What you need to know:
- The ban announced by Vice President Constantino Chiwenga, who also doubles up as Health and Child Care minister, coincided with a mass recall of opposition legislators under controversial circumstances.
- Alex Magaisa, a Zimbabwean constitutional law expert based at the University of Kent in the United Kingdom, said the ban was evidence that President Emmerson Mnangagwa was using the Covid-19 to stifle democracy.
Zimbabwe on Friday banned by-elections to fill vacant parliamentary and local government seats citing the Covid-19 pandemic.
The ban announced by Vice President Constantino Chiwenga, who also doubles up as Health and Child Care minister, coincided with a mass recall of opposition legislators under controversial circumstances.
Zimbabwe’s electoral commission last month had announced that by-elections to fill at least 35 parliamentary and 84 local government vacant seats will be held on December 5.
However, Mr Chiwenga’s ban issued through a statutory instrument says the polls will not be held as long as Covid-19 remained a “formidable epidemic disease.”
Alex Magaisa, a Zimbabwean constitutional law expert based at the University of Kent in the United Kingdom, said the ban was evidence that President Emmerson Mnangagwa was using the Covid-19 to stifle democracy.
Critics warned that Covid-19 would present an opportunity for dictators to mount an assault on democracy,” Dr Magaisa said.
“Statutory Instrument 225A effectively banning by-elections in Zimbabwe is living proof of it.
“(President) Mnangagwa is lifting restrictions in other areas, but not in elections
“But the legality of this statutory instrument is doubtful.
“It seeks to amend not only the Electoral Act but also the constitution.
“The Health minister does not have power to do that.
“Second, the statutory instrument cannot operate retrospectively as it seeks to do. It’s all very clumsy.”
The majority of the seats became vacant after a rival party was allowed to recall legislators from the mainstream opposition MDC Alliance led by Nelson Chamisa.
Under Zimbabwe’s electoral laws a country, a party can recall legislators or councillors if they no longer representing its interests.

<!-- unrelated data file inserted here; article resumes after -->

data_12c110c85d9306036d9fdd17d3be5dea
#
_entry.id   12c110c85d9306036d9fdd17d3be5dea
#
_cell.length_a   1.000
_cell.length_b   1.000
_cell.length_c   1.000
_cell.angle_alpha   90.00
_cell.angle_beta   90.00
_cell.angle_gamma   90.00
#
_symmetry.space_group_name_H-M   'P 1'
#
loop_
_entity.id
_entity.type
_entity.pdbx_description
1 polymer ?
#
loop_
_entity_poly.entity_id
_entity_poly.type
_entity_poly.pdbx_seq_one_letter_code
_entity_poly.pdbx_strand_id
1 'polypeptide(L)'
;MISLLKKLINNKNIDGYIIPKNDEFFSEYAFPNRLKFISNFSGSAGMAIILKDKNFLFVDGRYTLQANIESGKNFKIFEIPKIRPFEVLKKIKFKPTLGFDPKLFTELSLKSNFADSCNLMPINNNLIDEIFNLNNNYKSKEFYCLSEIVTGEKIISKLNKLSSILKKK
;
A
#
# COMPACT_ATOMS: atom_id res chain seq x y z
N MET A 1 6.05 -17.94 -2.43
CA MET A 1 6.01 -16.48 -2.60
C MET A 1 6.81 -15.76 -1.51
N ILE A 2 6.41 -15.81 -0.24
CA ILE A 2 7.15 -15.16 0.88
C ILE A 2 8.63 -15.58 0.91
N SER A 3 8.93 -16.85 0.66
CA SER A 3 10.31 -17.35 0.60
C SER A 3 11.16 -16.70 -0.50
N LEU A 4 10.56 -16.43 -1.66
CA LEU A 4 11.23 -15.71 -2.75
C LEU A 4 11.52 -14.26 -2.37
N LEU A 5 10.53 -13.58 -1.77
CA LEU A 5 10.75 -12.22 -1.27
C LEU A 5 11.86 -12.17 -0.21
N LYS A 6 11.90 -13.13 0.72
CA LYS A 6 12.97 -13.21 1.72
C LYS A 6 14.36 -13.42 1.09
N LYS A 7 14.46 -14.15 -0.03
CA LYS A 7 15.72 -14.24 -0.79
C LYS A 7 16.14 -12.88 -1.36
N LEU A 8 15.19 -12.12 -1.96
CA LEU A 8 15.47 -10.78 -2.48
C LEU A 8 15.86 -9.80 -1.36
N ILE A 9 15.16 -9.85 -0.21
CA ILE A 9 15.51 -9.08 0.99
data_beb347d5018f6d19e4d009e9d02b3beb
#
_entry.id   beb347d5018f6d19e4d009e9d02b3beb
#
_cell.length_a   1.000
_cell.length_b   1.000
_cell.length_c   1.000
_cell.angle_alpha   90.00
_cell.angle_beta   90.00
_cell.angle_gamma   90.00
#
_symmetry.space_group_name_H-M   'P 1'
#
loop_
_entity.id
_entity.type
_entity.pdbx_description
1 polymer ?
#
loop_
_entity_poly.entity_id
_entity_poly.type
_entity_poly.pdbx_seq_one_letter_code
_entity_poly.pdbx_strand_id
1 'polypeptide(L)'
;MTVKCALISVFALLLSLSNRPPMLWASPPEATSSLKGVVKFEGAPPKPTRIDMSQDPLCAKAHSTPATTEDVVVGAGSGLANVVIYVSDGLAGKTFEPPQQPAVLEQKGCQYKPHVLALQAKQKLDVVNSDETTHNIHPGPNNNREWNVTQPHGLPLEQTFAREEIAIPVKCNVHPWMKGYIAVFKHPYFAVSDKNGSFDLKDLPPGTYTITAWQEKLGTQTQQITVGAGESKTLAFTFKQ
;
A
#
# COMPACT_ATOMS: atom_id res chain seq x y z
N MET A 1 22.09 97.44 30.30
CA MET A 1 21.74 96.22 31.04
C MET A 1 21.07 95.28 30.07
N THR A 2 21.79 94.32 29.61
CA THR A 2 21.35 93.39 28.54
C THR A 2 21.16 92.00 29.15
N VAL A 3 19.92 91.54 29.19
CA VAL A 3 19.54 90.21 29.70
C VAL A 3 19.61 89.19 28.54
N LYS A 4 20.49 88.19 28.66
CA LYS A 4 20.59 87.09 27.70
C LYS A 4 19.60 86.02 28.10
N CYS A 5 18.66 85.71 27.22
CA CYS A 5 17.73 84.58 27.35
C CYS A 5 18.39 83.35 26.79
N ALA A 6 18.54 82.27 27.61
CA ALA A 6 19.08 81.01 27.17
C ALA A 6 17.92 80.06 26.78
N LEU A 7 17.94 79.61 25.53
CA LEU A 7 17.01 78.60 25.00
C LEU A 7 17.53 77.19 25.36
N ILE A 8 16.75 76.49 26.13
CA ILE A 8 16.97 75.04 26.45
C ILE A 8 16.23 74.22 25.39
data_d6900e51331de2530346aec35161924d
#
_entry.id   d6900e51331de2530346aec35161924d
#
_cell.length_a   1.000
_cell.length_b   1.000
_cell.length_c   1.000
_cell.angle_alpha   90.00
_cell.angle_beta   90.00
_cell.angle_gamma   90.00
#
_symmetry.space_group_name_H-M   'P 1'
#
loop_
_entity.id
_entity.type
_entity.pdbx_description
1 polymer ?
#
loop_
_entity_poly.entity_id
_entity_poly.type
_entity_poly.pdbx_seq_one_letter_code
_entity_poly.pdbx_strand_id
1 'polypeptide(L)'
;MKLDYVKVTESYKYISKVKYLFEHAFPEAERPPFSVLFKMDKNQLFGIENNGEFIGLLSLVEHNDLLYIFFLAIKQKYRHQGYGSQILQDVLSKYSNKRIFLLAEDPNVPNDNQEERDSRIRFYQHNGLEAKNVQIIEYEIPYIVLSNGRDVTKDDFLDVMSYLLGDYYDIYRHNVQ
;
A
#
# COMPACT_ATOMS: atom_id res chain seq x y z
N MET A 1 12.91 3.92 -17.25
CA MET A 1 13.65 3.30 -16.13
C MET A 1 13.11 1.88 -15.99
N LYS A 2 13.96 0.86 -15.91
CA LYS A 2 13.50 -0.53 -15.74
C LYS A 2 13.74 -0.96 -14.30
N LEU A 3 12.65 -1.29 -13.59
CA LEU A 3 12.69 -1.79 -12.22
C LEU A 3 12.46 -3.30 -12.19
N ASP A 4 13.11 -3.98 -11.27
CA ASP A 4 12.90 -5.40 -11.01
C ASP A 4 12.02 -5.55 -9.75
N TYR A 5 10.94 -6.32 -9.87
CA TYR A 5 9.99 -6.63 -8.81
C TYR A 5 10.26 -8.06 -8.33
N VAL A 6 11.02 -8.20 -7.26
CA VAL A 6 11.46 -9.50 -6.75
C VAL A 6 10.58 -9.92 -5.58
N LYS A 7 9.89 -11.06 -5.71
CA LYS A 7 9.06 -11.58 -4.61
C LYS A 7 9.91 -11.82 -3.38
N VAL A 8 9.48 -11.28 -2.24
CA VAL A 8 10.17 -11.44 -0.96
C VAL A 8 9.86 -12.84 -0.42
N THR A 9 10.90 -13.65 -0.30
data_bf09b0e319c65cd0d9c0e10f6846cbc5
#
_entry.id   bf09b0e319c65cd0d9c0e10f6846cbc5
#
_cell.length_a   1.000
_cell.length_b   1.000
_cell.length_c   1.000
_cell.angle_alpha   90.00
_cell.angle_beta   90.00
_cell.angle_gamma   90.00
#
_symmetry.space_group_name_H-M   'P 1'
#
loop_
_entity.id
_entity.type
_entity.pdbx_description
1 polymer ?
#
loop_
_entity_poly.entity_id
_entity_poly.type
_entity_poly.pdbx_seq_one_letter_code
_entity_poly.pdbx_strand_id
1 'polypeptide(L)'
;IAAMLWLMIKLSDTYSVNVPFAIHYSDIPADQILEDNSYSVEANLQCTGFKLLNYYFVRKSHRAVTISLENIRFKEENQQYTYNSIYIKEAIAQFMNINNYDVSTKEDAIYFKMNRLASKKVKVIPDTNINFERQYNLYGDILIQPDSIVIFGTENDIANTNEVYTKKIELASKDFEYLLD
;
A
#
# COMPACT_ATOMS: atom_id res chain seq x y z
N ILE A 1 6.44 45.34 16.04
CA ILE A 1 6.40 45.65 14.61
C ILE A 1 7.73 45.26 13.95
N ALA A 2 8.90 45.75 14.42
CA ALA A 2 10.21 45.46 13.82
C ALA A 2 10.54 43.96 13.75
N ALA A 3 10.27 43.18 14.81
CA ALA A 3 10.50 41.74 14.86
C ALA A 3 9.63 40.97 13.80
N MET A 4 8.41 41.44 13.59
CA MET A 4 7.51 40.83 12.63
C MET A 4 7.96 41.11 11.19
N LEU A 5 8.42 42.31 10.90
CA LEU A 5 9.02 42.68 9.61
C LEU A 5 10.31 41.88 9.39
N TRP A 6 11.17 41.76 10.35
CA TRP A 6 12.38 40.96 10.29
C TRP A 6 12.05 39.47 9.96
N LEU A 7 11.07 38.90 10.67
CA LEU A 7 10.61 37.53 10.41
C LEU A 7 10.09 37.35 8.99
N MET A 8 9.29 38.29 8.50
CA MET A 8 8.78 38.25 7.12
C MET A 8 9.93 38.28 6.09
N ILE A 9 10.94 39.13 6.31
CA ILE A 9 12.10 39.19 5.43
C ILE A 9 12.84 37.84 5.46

In this case, the MDC-T led by Thokozani Khupe was, however, allowed to recall members of a party it contested against in the previous elections.
Mr Chamisa, who narrowly lost the 2018 presidential elections to President Mnangagwa, accuses the 77 year-old ruler of using the courts and Parliament to strangle his MDC Alliance in order to create a one party state.
Problems for the MDC Alliance started in March when the Supreme Court ruled that Mr Chamisa's succession of the party's late founder Morgan Tsvangirai was illegal.
The court handed the leadership of the party to Thokozani Khupe on an interim basis until a congress is organised to find Mr Tsvangirai's successor.
Mr Chamisa's group, however, described the ruling as moot since they had split with Ms Khupe's MDC-T to form the MDC Alliance before the 2018 elections.
The two parties contested the controversial polls separately with Mr Chamisa polling two million votes against Ms Khupe’s paltry 45 000.
After the polls Ms Khupe forged a dialogue platform with President Mnangagwa while the MDC Alliance refused to recognise the ruling party candidate saying he rigged the polls.
With Parliament's approval and government endorsement, Ms Khupe is now recalling all MDC Alliance legislators, councillors and mayors that have refused to recognise her.
President Mnangagwa succeeded the late Robert Mugabe following a military coup three years ago. Mr Chiwenga was the army commander at the time of the military putsch.